Less is more: the potential of qualitative approaches in conservation research.
Conservation researchers are aware of the need to work with social sciences to manage human–wildlife interactions for better conservation outcomes, but extending natural science research approaches to a social science domain can compromise data quality and validity. As part of the interdisciplinary exchange between the natural and social sciences, this review contrasts structured questionnaire-based surveys with qualitative approaches to collecting social data, and clarifies contexts in which particular qualitative methods might be more effective when investigating human behaviour in conservation research. Although well-designed questionnaire-based surveys may be useful for population-level generalizations, complementary use of qualitative approaches can significantly enhance understanding of research context, underpinning formulation of representative sampling frames and pertinent research questions, and permitting greater accuracy in interpretation and analysis of data. Good qualitative data are necessary to an accurate understanding of categories, processes, relationships and perceptions, particularly critical in a cross-cultural context, significantly strengthening the internal validity of subsequent structured work. Furthermore, stand-alone qualitative research can also constitute a valuable and valid approach to matters critical to conservation research and to designing successful conservation initiatives, which cannot be effectively researched in any other way.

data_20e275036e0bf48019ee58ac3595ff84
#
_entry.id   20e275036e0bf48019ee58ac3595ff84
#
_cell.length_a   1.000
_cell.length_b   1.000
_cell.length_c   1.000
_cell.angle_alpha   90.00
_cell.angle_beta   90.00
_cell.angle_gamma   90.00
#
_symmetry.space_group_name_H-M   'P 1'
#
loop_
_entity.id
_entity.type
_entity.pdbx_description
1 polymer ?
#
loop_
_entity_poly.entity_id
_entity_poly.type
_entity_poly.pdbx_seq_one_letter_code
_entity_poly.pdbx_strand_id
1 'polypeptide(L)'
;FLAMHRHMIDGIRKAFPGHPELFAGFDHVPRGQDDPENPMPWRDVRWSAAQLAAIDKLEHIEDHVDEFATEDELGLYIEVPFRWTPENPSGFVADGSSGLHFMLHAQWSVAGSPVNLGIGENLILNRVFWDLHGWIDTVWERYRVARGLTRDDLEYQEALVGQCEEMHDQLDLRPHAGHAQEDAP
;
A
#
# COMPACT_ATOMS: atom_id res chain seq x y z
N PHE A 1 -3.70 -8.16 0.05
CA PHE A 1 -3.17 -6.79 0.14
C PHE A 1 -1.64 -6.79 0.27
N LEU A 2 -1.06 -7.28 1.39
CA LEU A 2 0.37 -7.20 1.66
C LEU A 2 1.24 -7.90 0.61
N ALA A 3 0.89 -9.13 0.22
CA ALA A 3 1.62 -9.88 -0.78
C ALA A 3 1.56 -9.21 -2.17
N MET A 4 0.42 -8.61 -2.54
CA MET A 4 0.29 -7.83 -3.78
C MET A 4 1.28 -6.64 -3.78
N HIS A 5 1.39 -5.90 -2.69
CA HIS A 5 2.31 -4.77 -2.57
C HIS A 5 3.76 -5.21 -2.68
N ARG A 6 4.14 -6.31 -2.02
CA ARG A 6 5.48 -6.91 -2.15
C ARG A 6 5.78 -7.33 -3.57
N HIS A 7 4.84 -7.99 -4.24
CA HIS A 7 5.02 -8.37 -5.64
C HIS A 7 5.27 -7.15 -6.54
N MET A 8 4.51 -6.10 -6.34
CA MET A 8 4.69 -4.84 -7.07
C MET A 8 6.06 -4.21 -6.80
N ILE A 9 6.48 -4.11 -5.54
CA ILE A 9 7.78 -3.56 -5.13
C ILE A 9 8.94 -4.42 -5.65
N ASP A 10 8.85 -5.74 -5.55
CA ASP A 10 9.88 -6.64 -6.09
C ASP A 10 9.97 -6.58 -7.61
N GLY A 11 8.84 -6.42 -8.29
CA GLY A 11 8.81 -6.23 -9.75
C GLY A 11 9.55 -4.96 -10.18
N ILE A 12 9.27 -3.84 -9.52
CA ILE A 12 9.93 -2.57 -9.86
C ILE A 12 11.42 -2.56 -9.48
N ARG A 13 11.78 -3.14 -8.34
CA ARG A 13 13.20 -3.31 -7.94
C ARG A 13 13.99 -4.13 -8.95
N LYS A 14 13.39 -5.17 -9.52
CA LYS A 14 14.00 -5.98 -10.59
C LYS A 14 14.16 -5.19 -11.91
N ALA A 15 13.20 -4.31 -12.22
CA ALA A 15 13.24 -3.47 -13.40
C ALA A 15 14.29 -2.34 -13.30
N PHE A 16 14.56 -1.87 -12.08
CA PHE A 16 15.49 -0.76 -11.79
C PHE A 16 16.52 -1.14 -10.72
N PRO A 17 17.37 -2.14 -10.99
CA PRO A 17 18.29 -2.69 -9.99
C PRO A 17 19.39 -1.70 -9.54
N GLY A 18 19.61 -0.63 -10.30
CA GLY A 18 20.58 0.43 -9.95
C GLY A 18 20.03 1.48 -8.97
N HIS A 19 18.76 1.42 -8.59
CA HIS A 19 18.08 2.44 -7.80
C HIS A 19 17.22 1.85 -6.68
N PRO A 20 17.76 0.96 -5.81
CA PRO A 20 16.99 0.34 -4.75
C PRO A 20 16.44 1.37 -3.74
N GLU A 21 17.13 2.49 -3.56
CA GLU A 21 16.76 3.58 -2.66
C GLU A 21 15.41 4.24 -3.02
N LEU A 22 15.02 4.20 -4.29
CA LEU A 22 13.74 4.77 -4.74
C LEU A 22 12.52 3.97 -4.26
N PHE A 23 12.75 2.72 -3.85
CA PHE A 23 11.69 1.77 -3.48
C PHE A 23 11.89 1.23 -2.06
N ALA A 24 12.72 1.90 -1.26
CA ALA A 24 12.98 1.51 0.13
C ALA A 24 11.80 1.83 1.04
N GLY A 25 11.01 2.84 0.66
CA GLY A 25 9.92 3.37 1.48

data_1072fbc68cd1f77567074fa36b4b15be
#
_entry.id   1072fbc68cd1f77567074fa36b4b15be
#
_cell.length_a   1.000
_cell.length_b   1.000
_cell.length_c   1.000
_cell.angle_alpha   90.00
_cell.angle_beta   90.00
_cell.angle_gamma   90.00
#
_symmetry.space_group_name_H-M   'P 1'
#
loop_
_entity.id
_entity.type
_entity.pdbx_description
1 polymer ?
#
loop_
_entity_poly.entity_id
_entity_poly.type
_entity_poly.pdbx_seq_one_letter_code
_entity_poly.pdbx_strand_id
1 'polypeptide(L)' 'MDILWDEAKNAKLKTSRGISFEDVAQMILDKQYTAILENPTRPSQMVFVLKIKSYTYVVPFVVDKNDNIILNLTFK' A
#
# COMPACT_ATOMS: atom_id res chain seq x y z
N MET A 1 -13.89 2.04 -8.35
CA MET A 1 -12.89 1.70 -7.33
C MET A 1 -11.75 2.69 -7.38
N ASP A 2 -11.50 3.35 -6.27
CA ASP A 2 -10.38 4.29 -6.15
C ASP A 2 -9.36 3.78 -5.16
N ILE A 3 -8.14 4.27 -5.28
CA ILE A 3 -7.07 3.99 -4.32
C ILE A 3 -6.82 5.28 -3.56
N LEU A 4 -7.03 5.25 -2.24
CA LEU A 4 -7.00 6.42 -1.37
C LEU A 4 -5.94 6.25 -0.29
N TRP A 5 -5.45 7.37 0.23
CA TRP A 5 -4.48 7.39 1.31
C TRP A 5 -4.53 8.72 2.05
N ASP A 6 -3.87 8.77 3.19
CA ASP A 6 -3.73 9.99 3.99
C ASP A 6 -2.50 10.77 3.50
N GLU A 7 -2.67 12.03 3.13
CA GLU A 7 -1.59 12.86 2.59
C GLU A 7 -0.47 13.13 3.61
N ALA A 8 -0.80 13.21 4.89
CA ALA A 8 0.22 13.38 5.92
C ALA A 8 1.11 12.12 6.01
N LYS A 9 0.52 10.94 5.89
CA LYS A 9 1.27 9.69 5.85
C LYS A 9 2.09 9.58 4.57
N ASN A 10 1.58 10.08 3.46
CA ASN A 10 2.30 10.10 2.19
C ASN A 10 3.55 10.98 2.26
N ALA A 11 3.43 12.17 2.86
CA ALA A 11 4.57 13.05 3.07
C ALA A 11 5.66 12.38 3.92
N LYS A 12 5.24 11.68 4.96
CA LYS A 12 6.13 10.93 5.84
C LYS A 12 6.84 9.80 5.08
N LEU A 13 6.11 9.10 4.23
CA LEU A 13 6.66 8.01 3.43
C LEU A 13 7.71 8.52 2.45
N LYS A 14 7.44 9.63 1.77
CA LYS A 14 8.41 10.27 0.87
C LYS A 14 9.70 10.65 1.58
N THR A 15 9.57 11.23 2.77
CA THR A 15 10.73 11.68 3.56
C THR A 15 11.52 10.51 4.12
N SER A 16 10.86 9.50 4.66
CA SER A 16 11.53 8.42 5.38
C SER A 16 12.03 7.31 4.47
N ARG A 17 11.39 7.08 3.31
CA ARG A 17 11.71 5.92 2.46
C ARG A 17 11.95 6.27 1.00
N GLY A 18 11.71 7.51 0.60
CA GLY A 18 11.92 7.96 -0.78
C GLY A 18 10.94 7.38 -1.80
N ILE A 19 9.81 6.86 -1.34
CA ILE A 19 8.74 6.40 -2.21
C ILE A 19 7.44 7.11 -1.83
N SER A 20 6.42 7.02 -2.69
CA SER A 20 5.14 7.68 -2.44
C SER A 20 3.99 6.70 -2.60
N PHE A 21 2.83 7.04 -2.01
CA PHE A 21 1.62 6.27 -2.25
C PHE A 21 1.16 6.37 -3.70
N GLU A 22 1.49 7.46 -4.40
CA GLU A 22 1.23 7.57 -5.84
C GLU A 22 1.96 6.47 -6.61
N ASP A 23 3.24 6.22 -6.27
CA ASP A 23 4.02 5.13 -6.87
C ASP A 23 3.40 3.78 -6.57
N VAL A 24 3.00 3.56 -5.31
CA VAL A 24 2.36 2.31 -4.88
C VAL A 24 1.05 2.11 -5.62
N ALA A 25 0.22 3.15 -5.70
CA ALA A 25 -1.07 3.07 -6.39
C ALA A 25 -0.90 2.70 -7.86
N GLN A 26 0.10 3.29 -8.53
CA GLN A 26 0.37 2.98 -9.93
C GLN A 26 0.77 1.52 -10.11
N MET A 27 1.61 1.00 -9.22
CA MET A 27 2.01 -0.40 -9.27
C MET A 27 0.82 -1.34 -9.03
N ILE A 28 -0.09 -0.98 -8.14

|Title:||Less is more: the potential of qualitative approaches in conservation research|
|Keywords:||conservation research, participant observation, qualitative reserach methods, quantitative research methods, questionnaires, researching attitudes, researching human behaviour, scientific validity, semi-structured interviews|
|UCL classification:||UCL > School of Arts and Social Sciences|
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